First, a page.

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Iso Vs Exposure Compensation


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#1 RohitM

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Posted 10 January 2016 - 11:14 AM

Hello, I'm reading Stunning Digital Photography and in a Chapter 4 video [ sdp.io/Metering ] there is a  photo of Chelsea in the snow. At first the photo is underexposed so Tony increases exposure compensation and shifts the histogram to produce a better exposed picture. 

 

If I were in that situation (as a beginner) I would have increased the ISO for higher exposure. Why did he use exposure compensation instead of ISO? When should each one be used and how are they different?

 

Thanks,

Rohit



#2 geedee

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Posted 10 January 2016 - 12:12 PM

I am no expert, though as you know there are many variables available in capturing the same lighting conditions and in general it will be the main subject matter in the scene that may determine much though I think many folk might hope to utilise the minimum ISO in order to avoid grain in that which they hope to capture..?  



#3 Bill Peppas

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Posted 10 January 2016 - 12:41 PM

If you were in A or S or P mode, raising the ISO would NOT raise the exposure.

The camera would change the Shutter or Aperture to keep the exposure as before.

Exposure Compensation works as telling the camera to change the variable YOU DON'T control in the current mode ( in A mode you don't control the shutter speed, in S mode you don't control the aperture ) to raise/decrease the exposure accordingly.

 

Hello, I'm reading Stunning Digital Photography and in a Chapter 4 video [ sdp.io/Metering ] there is a  photo of Chelsea in the snow. At first the photo is underexposed so Tony increases exposure compensation and shifts the histogram to produce a better exposed picture. 

 

If I were in that situation (as a beginner) I would have increased the ISO for higher exposure. Why did he use exposure compensation instead of ISO? When should each one be used and how are they different?

 

Thanks,

Rohit



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#4 elcab18

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Posted 10 January 2016 - 12:45 PM

Increasing ISO won't change the exposure (amount of light), it will increase the shutter speed to compensate.  To increase the amount of light you need to compensate the actual length of the exposure.  On Nikon there is a button on the top of the camera, press and hold and rotate the back dial to the plus side.  Hope this helps :) 

 

Doug 



#5 K_Georgiadis

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Posted 10 January 2016 - 01:55 PM

My cameras' native ISO is 100 which produces the cleanest images. If I have full control of the scene and the subject is not running or flying away, I will try to get a correct exposure by manipulating aperture and/or shutter speed and I will raise the ISO as the last resort.



#6 Armitage

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Posted 10 January 2016 - 03:22 PM

I think simply put, for me anyways, you use Exposure Compensation to make a bright picture stay bright, or a dark picture stay dark.



#7 geedee

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Posted 11 January 2016 - 06:33 AM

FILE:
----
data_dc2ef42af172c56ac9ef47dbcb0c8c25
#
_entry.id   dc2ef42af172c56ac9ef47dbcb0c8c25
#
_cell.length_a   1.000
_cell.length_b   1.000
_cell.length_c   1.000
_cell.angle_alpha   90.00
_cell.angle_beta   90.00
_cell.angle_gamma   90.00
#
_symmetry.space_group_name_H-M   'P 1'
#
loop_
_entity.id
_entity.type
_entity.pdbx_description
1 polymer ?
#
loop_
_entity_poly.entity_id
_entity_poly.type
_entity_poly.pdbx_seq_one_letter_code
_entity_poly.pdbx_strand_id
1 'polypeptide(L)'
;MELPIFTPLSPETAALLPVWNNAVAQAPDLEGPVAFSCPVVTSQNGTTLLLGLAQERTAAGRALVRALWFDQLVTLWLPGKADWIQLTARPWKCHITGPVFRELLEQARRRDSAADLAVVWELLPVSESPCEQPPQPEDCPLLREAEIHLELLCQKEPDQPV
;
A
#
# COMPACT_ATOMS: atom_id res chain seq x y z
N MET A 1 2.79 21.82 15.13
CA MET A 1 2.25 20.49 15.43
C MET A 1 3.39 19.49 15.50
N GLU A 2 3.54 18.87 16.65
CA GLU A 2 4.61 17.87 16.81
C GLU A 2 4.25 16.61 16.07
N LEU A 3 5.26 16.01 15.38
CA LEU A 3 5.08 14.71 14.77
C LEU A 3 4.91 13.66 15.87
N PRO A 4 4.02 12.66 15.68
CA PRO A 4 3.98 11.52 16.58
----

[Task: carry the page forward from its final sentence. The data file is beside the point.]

Finding this stuff very interesting... I had imagined that the camera`s programming on determining exposure was relative to the sensors ability to capture a correctly exposed image for the light that fell on the sensor and that the photographer could choose the preferred aperture and/or shutter speed to maintain the sensors requirements for a properly exposed image when in manual, and as only the photographer would know that which he sought to prioritise within the scene, he could by selecting to over or under expose the metered aspect within the seen by altering the overall sensitivity of the cameras sensor by pressing  the exposure compensation button.. which would be in effect altering the ISO by a limited degree....?  

 

But what do I know, my cameras manual has 446 pages.. and I have worked with some measure of technology over too many years that is programmed well outside of whatever logic I might think to apply..????

 

Just thinking in type, no expertise whatsoever.. 



#8 RAH1861

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Posted 13 January 2016 - 10:27 AM

As others have said, changing the ISO makes NO difference as far as the exposure is concerned if you are in any type of automatic mode - Auto, Aperture Priority, Shutter Priority, or Program mode. As most folks know, the 3 aspects of an exposure (aperture, shutter speed, ISO) are all reciprocal - raise one and lower another gets you the same exposure. So changing the ISO will not change the exposure. You'll get a change of aperture or shutter speed, depending on what mode you are in, to compensate for the change in ISO.

Exposure Compensation is used to OVERRIDE the exposure that the camera is giving you in any of the automatic modes that allow EC (Aperture mode, shutter mode, and Program mode). Otherwise, there would be no way to get anything other than what the camera was giving you for an exposure (except going to manual mode).

In the case of snowy scenes, the metering thinks it is REALLY bright. It wants to render the exposure to give medium grey. So depending on the metering mode, it will give you medium grey snow, and anything else darker than the snow will get VERY dark. This is NOT what you want. You want the snow to be WHITE. So you need to increase the exposure to get the white snow, which will have the added benefit of brightening everything else in the scene (people's faces, etc).